Digital Leaders Blog

harvard business review (3)


"It’s a strange world we live in when large companies such as Experian, Equifax, and TransUnion are able to store huge quantities of our personal data and profit from it in a way that doesn’t always benefit us.

And when those same companies lose our personal data and make us susceptible to identity theft, there’s virtually nothing we can do about it.

Equifax lost the data of more than 140 million people, and recompense is not forthcoming. Meanwhile, the CEO may be stepping down with a pension worth $18 million. Clearly, the system is broken, and it’s time to stop and ask ourselves why we continue to rely on a system that doesn’t stand up to the challenges we face in a digital society.

Could the Blockchain help us to reclaim control of our personal data? via Harvard Business Review.

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Does your Board of Directors grasp how disruptive technologies are reshaping your industry?

Are they driving and supporting your CEO in achieving digital transformation, leveraging the full potential of emerging technologies for building an efficient, agile, fast moving and responsive organisation fit-for-purpose in a digital era?  

Alternatively, is your Board sitting back watching as born-digital companies reinvent your industry? Are they playing safe, watching your organisation's slow decline into obsolescence?

A recent Harvard Business Review article argues that Boards must recognise the unstoppable digital forces at play in your industry, driving your CEO to reinvent the business while you still have the resources to do so.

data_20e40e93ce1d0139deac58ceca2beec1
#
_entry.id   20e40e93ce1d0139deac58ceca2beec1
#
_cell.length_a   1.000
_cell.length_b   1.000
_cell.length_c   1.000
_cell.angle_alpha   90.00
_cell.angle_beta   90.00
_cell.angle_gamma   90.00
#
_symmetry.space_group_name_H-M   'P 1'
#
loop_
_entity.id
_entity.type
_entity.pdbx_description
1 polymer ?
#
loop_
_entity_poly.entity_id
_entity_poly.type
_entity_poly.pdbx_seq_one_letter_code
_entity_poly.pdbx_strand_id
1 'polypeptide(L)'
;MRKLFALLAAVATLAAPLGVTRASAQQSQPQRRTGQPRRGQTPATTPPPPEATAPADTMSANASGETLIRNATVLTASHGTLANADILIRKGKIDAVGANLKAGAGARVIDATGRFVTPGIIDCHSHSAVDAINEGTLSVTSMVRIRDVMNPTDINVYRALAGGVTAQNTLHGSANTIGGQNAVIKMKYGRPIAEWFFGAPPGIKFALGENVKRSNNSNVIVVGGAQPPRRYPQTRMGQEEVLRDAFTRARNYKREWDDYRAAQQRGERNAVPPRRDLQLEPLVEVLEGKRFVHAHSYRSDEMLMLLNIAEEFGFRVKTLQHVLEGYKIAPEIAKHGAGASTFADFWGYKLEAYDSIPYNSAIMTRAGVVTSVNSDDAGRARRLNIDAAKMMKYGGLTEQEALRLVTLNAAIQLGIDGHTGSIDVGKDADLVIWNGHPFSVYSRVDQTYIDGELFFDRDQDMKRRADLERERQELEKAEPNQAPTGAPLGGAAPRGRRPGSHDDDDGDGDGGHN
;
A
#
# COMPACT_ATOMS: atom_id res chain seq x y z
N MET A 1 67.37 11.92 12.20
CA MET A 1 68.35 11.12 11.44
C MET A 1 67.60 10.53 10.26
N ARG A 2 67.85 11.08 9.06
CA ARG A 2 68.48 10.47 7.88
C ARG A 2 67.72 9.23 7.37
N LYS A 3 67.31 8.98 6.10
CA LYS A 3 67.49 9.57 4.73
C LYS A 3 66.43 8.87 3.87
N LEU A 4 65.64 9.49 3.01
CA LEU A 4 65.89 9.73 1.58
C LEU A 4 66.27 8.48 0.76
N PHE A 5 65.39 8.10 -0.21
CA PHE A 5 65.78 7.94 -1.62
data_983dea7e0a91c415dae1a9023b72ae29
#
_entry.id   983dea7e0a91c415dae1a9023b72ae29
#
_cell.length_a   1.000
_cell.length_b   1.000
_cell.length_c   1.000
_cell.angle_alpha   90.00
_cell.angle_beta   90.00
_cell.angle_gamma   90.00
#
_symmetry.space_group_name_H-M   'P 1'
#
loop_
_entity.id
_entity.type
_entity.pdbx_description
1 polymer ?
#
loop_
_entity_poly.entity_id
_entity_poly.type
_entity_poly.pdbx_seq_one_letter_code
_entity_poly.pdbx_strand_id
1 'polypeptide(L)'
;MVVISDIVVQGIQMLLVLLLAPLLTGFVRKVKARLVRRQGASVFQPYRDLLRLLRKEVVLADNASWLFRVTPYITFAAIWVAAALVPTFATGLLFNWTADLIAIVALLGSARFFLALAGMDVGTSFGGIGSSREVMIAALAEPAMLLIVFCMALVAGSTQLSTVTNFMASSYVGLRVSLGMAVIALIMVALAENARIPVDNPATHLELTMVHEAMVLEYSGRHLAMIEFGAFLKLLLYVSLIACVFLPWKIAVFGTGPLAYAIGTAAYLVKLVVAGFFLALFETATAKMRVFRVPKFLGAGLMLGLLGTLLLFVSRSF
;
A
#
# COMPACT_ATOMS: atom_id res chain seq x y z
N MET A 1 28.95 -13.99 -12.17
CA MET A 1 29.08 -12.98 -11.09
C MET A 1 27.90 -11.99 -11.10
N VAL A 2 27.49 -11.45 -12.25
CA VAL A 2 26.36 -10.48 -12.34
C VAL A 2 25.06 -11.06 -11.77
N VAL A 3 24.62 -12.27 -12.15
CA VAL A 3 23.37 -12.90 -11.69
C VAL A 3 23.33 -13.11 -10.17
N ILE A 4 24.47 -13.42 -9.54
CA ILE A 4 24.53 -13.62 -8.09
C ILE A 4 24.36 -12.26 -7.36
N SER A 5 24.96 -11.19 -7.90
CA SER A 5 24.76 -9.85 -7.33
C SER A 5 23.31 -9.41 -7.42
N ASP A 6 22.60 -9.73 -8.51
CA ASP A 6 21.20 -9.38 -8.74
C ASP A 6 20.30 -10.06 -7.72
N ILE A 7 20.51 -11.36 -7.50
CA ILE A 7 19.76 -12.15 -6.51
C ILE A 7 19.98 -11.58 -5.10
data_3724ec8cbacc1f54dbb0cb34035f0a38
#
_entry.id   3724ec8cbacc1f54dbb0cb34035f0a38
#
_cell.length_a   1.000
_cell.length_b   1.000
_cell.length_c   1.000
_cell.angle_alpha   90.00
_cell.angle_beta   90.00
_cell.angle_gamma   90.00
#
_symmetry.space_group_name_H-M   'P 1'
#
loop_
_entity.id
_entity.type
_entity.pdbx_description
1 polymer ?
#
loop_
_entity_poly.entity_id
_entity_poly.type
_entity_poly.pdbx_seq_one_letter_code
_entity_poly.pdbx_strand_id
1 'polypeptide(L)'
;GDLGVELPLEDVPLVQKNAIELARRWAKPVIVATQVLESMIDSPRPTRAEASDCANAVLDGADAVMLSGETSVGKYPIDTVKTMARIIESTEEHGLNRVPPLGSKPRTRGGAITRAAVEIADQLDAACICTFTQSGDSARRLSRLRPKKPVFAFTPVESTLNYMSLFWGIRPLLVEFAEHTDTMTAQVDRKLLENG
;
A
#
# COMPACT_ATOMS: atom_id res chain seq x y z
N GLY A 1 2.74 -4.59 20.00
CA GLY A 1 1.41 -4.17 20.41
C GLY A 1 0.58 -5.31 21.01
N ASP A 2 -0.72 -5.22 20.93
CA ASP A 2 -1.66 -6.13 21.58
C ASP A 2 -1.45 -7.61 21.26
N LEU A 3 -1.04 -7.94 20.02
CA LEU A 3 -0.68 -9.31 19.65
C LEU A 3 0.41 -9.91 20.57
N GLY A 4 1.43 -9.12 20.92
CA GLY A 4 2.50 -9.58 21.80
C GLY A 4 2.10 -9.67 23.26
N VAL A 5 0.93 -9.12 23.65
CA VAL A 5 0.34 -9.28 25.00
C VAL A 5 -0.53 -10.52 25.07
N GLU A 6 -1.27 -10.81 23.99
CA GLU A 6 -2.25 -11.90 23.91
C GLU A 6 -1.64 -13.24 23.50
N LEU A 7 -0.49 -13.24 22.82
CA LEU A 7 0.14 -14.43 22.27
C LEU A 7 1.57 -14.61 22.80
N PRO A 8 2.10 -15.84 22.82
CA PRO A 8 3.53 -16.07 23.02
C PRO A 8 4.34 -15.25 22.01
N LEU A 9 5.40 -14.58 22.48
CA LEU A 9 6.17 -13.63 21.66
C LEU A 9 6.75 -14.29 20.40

To avoid becoming the Kodak of your industry, five key actions your Board should be taking now…

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A World Class Digital Nation? (update)

1485768?profile=RESIZE_480x480Further to our previous blog post Scotland: A World Class Digital Nation ('Nae Chance'), new evidence appeared this week, in the Harvard Business Review no less, showing that Europe as a whole is in the midst of a digital recession, especially when compared to the US and Asia; a digital recession that will have severe consequences for Europe's global competitiveness. 

Of the 50 countries studied in the Digital Evolution Index, 23 were European (not counting Turkey). Only three of these, Switzerland, Ireland, and Estonia, made it to the commendable “Stand Out” category defined as 'countries with high levels of digital development making them attractive to global businesses and investors, with digital ecosystems positioned to…

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